Controlling operations so that you complete projects on-time (and hopefully under budget) means comprehensively managing your schedules and resources with accuracy and precision. However, when faced with modern supply chain complexities, that goal can seem impossible. Your inventory management system must adapt quickly to changes in buyer trends and customer needs, while simultaneously establishing a solution that lowers inventory amounts and improves on-shelf-availability.
Fortunately, technology is rising to meet that challenge. Advanced data interchanges that previously required costly equipment are now possible using cloud technology. As an affordable, automated communication tool, your inventory management system orchestrated though a cloud-based vendor managed inventory (VMI) program eliminates supply chain difficulties and lowers your costs.
The key to supply chain excellence is timely information. The development of the pull system greatly improved replenishment methods, and when utilized in conjunction with lean concepts it lays the foundation for streamlined operations. However, buyer fluctuations are difficult to predict and much depends on volatile activity at the point-of-sale. You need the information quickly in order to lower your inventory costs and improve productivity, but the majority of EDI systems rank far lower in actual performance metrics, such as fill rates and new product promotions, than software-based VMI platforms that coordinate and optimize data for maximum results.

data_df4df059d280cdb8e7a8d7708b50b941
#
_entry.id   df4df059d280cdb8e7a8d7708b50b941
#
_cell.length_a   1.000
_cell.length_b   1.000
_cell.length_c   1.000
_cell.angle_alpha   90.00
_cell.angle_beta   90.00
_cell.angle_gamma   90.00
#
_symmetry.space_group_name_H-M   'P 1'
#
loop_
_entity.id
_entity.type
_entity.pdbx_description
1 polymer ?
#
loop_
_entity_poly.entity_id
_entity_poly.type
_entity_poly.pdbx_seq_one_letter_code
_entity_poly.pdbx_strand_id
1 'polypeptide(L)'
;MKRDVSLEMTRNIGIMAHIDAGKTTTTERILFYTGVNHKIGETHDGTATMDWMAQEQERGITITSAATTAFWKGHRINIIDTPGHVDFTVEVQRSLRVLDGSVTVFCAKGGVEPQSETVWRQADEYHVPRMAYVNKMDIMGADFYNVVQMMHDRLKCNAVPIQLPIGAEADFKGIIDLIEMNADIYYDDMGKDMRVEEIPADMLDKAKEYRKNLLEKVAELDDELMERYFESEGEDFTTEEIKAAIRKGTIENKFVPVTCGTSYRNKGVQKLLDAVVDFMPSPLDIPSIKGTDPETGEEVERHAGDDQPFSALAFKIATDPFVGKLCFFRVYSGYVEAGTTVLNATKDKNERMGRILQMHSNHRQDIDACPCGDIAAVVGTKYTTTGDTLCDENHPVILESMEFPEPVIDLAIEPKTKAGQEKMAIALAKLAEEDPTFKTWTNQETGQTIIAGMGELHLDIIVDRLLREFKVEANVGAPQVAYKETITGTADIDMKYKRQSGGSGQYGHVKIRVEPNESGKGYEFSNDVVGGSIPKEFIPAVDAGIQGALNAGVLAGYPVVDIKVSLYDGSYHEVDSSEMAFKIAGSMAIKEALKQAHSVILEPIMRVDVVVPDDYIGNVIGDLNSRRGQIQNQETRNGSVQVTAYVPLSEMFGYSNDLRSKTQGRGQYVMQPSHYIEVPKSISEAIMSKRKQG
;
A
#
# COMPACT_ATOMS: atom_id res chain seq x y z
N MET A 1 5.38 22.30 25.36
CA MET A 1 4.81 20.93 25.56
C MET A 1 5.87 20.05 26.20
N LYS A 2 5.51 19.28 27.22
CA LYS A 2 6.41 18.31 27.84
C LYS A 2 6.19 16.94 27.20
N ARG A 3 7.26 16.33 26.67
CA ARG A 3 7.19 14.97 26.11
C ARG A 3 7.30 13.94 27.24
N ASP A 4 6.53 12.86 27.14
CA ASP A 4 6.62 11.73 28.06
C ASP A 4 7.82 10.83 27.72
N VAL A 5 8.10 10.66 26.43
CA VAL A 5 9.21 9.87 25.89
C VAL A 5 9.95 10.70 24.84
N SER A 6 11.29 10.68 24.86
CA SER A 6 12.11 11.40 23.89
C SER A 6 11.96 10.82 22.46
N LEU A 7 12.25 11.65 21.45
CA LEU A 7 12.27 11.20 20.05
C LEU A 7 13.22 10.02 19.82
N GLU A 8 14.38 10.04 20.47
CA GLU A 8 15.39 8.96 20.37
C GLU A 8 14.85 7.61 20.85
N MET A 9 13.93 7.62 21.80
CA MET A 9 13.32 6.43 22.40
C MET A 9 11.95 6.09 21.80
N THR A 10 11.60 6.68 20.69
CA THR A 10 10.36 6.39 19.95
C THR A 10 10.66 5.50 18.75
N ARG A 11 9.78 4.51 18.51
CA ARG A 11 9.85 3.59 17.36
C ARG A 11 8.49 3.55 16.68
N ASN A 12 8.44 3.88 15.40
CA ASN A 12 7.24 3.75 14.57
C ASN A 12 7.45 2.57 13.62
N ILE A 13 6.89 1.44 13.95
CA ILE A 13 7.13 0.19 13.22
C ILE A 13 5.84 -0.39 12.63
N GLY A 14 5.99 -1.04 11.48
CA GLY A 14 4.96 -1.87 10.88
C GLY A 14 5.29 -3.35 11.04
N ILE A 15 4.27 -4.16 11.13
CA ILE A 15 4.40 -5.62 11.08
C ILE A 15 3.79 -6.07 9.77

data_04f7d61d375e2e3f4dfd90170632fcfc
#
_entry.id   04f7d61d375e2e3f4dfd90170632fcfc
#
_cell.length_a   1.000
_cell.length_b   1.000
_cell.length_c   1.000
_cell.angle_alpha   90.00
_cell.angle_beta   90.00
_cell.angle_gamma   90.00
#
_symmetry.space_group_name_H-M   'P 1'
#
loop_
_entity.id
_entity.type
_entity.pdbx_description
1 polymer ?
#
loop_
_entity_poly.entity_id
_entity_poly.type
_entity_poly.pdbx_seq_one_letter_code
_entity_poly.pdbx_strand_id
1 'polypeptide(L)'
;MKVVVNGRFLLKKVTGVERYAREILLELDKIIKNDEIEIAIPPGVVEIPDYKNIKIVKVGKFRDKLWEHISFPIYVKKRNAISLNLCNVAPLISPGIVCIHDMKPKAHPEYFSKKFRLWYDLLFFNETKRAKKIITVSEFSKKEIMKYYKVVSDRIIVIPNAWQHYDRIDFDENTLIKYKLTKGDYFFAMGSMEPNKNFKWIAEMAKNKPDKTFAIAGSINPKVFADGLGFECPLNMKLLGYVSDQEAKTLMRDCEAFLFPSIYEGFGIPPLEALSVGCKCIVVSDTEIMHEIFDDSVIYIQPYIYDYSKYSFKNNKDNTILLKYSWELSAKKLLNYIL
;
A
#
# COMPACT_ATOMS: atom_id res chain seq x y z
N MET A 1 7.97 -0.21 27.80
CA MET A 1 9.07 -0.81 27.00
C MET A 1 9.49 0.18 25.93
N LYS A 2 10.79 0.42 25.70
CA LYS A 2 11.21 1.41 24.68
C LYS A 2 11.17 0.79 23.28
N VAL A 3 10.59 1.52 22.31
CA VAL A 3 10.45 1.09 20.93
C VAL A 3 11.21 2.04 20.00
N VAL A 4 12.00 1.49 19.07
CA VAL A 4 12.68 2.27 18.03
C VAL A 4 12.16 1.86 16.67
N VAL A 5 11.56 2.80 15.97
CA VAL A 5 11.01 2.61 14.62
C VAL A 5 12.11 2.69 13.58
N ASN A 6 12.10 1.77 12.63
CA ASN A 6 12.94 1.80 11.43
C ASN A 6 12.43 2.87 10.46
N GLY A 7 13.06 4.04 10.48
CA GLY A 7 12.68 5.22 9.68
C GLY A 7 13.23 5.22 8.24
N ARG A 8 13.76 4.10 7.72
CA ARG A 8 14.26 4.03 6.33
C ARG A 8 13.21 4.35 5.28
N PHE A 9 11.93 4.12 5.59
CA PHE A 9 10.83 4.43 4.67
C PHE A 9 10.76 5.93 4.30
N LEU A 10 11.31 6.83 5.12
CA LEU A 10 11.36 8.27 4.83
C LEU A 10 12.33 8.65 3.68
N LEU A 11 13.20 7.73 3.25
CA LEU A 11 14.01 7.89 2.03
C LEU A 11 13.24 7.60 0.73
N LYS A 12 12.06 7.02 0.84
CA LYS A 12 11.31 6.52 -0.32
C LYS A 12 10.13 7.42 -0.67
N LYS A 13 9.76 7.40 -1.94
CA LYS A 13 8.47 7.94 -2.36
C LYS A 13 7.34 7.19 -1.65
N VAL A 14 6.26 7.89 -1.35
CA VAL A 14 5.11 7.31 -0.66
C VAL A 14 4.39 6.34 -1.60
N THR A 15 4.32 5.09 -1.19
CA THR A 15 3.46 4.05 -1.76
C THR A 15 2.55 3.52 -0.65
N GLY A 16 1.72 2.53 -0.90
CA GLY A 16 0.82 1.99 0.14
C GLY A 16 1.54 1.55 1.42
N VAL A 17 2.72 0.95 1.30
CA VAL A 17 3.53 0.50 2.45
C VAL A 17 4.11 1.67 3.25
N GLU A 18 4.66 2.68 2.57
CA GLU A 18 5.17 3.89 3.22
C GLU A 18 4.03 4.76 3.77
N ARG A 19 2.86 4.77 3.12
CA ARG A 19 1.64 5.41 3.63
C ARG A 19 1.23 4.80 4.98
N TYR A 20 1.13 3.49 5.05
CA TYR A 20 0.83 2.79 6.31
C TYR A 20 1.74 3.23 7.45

According to a 2016 Gartner analysis, when comparing the difference between EDI and an inventory management system that deploys VMI:
- Retailers see a decrease in out of stocks by up to 2% with VMI
- Manufacturers realize 4% to 6% increase in vehicle fill rates with VMI
Reliable Forecasting and Reporting
Another reason an inventory management system fortified with a software-based VMI structure is so effective involves the reporting processes included. Point-of-sale information is seamlessly transmitted and combined with state-of-the art algorithms that produce accurate forecasting. Manufacturers understand buying trends better, reducing out-of-stock occurrences while improving on-shelf availability at the in-store level.
Reports that are shared between the supplier and the retailer include:
- Daily stock counts, units in transit, batches and outstanding orders
- Daily sales reports, which are intelligently incorporated with stock and order information
- Dispatching and logistics
Using an inventory management system that creates an ongoing, cooperative relationships among the members of your supply chain means that you can reduce finished goods inventory and lower your operating costs, all using a solution that offers a clear ROI within 12 months or less.